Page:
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    California Saddle, ca. 1850

    Appraised Value:

    $5,000

    Appraised on: July 16, 2005

    Appraised in: Houston, Texas

    Appraised by: Douglas Deihl

    Category: Tribal Arts

    Episode Info: Houston, Hour 1 (#1004)

    Originally Aired: January 30, 2006

    slideshow IMAGE: 1 of 1  

    More Like This:

    Form: Saddle
    Material: Leather
    Period / Style: 19th Century
    Value Range: $5,000

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    Comment

    Appraisal Video: (2:14)

    appraiser

    Appraised By:

    Douglas Deihl
    Tribal Arts
    Director, American Indian and Ethnographic Art
    Skinner, Inc.

    Appraisal Transcript:
    GUEST: My aunt had bought it from a friend, somewhere between 40 and 50 years ago.

    APPRAISER: Did you ride it when you were a kid?

    GUEST: No, I never did. We always were kind of promised that someday the horse would be there and we'd get to ride my Aunt Ruthie's saddle, but it wasn't really a riding saddle.

    APPRAISER: Well, that's actually very good that you didn't ride it. Do you know anything about it, its history, where it was made?

    GUEST: I really don't know any history other than what we could tell of the maker's mark. My aunt was living in North Dakota when she purchased it.

    APPRAISER: Okay, it's a beautiful saddle, but it's a long way from the Dakotas. It's actually a classic early California-style saddle.

    GUEST: Oh.

    APPRAISER: This was the type of saddle that the Spanish Californians were using from the 1830s, right up to when this country took it over. It has a maker's mark, and it's very hard to decipher, but I was able to get "San Francisco" and "Makers."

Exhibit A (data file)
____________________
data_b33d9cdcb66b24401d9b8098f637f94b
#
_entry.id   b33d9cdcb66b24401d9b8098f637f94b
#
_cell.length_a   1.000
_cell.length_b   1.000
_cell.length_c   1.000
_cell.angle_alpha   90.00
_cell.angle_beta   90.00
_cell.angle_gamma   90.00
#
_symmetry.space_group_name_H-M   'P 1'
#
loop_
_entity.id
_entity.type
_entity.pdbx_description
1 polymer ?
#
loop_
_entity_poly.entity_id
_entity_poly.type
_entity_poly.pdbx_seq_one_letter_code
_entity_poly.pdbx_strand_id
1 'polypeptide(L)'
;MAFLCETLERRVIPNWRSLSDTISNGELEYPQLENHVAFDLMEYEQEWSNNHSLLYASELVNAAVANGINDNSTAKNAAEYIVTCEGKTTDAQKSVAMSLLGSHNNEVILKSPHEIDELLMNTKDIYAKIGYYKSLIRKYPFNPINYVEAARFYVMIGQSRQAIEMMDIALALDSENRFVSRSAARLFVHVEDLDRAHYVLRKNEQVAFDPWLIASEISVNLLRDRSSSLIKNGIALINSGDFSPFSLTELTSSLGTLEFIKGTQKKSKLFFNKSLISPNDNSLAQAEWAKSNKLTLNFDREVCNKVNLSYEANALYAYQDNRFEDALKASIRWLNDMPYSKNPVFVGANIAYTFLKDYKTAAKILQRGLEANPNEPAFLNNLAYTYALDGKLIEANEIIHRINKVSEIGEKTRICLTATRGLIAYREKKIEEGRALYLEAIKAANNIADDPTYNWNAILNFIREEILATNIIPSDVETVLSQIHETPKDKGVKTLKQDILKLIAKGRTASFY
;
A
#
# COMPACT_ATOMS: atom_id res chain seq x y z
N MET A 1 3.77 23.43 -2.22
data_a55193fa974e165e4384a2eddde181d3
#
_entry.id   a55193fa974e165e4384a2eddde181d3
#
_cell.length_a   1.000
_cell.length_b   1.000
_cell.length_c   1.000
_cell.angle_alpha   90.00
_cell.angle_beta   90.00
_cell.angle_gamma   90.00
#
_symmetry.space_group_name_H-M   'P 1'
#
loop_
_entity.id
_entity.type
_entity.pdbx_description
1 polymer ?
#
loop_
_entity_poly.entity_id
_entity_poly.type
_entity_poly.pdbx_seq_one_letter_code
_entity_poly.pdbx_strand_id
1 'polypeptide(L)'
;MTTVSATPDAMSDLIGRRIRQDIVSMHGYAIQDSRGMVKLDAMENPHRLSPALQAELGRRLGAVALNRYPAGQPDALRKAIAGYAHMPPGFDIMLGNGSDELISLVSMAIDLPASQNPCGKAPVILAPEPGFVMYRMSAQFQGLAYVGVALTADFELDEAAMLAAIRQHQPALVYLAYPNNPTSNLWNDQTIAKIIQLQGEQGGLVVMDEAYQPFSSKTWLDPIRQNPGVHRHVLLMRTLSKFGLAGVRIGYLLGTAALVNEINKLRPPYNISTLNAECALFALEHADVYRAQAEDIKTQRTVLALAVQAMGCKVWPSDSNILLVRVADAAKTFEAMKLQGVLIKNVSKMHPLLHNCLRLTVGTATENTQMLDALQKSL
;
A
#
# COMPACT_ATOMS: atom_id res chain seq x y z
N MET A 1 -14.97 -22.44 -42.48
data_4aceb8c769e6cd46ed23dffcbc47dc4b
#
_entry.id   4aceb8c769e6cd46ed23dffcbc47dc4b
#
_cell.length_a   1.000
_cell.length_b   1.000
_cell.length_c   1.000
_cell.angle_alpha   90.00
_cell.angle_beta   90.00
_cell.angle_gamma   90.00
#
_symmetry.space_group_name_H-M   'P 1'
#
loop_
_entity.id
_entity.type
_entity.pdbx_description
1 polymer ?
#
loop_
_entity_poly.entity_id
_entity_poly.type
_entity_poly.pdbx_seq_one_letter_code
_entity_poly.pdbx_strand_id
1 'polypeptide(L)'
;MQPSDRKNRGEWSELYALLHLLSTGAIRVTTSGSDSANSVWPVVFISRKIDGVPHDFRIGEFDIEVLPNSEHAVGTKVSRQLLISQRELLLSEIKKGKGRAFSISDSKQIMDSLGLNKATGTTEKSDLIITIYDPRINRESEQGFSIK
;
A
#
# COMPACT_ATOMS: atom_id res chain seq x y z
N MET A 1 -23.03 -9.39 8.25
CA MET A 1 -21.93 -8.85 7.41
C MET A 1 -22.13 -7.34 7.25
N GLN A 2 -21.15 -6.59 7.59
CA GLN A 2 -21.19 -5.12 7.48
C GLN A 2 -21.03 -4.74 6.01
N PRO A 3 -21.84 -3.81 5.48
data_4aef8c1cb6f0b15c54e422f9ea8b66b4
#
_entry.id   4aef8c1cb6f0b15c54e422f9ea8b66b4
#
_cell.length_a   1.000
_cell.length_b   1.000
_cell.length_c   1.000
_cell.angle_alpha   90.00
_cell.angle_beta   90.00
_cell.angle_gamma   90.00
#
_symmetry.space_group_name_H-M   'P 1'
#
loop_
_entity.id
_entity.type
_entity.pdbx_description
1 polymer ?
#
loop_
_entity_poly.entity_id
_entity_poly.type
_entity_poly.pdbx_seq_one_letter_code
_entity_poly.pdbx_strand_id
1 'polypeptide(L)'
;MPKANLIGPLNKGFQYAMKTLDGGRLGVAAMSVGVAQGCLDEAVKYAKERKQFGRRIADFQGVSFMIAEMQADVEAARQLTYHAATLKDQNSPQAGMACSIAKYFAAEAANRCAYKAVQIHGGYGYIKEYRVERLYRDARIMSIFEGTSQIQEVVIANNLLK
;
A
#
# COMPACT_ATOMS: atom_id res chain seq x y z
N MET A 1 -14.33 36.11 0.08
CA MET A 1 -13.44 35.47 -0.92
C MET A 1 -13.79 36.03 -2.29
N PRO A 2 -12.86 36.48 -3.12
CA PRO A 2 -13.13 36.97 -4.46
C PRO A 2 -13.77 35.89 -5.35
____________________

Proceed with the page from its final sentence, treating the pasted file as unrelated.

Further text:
GUEST: Yes.

    APPRAISER: Stylistically, this is a Mexican-style saddle, made in Winchester. It was probably the only early-California saddle maker at this period. This is an 1850s saddle.

    GUEST: Wow.

    APPRAISER: Before that, they wouldn't have been marked with a maker's mark. There's been some damage. Was the horn silver when you got it?

    GUEST: As far as I can remember, it was. I'm a little suspicious, because the gentleman that made the base that they were on for quite a few years has some silver paint on it, too.

    APPRAISER: Oh, really, on the base.

    GUEST: On the side you're on, I believe.

    APPRAISER: Yes, and the stirrups have been painted silver, too.

    GUEST: Yes.

    APPRAISER: Those could be original. It's hard to say. I'd have to do some study on that.

    GUEST: Oh, okay.

    APPRAISER: But, you know, the paint needs to come off.

    GUEST: Yes.

    APPRAISER: It's got its original cinch, which is really rare for this period of saddle.

    GUEST: Oh, okay.

    APPRAISER: It's a beautiful early California-style saddle, and probably, in this condition, unrestored, I think at auction it would probably bring about $5,000.

    GUEST: Really?

    APPRAISER: But I think if you fixed it up, and it wouldn't take much doing-- get the paint off of it, there's a little separation of the rawhide cantle-- restored, a $10,000 saddle.

    GUEST: Really. Wow. That's great. Thank you. I didn't expect you to say it was going to be worth that kind of money.



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